Trinidad v. Employees' Retirement System of Providence

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Justia Opinion Summary

The Supreme Court affirmed the decision of the Retirement Board of the Employee Retirement System of Providence (the Board) denying Petitioner's application for accidental disability retirement benefits and instead awarding her ordinary disability benefits, holding that there was legally competent evidence supporting the Board's decision to deny Petitioner accidental disability retirement benefits.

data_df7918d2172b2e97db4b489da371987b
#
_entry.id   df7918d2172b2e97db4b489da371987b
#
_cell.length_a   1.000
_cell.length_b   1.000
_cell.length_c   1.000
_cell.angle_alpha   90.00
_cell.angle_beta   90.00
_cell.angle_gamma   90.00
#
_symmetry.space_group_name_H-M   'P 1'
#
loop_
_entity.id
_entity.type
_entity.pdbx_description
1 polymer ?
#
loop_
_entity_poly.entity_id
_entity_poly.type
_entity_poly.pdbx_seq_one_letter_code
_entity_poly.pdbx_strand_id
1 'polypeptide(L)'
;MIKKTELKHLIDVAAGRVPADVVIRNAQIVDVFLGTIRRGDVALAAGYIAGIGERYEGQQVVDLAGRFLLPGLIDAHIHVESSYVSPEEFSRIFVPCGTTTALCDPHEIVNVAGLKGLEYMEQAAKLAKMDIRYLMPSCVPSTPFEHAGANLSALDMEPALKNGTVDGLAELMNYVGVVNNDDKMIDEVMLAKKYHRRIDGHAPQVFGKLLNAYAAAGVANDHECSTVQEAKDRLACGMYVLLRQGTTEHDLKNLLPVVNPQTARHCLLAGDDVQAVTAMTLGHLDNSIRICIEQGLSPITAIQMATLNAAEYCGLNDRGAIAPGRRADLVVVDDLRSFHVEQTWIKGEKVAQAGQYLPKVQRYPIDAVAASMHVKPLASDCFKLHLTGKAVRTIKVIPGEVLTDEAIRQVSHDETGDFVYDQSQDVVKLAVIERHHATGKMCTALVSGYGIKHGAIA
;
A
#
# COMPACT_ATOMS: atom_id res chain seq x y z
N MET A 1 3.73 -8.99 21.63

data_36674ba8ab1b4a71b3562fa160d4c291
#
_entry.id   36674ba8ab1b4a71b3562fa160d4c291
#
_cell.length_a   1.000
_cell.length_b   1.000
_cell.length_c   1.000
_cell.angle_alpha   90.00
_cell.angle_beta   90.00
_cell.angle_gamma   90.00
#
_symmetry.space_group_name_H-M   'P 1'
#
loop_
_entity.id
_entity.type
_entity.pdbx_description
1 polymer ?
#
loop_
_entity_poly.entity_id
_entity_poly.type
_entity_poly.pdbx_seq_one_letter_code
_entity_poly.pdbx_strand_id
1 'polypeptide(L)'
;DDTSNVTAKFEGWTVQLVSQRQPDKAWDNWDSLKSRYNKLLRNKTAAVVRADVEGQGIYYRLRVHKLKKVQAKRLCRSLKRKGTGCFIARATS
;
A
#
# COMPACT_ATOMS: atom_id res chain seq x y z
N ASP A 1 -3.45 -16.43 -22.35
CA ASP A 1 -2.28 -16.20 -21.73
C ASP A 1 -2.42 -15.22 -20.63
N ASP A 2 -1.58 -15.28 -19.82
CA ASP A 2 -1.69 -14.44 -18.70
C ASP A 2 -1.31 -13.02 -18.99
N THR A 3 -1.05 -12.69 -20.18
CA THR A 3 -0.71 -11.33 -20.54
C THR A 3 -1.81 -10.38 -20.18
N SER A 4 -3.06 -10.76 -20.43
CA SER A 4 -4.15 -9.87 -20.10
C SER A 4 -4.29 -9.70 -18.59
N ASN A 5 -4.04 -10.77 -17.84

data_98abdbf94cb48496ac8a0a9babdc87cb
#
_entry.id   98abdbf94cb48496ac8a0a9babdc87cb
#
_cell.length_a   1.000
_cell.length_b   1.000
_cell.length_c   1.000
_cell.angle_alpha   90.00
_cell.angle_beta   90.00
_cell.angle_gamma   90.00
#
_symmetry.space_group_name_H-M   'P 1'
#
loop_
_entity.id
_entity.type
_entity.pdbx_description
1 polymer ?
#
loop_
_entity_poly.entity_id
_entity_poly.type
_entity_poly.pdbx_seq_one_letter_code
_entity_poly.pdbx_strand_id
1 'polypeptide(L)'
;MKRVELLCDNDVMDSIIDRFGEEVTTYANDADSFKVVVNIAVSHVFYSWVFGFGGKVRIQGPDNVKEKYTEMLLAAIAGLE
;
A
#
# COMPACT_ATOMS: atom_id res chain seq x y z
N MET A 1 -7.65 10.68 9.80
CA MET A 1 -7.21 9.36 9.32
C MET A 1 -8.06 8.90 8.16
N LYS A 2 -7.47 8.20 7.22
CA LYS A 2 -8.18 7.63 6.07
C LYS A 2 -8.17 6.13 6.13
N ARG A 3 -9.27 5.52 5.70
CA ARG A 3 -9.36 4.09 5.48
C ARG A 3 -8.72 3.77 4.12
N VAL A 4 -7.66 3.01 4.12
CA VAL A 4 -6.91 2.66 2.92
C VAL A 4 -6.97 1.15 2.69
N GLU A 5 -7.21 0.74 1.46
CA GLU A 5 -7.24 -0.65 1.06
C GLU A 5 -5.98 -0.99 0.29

Petitioner, who served as a bus monitor for the City of Providence, submitted an application for accidental-disability retirement benefits to Respondent, the Employees' Retirement System of Providence, alleging that she had suffered a work-related injury. The Board denied Petitioner's application and instead granted Petitioner ordinary disability benefits. The Supreme Court affirmed, holding that the Board based its decision on legally competent evidence that Petitioner's employment was not the natural and proximate cause of her disability.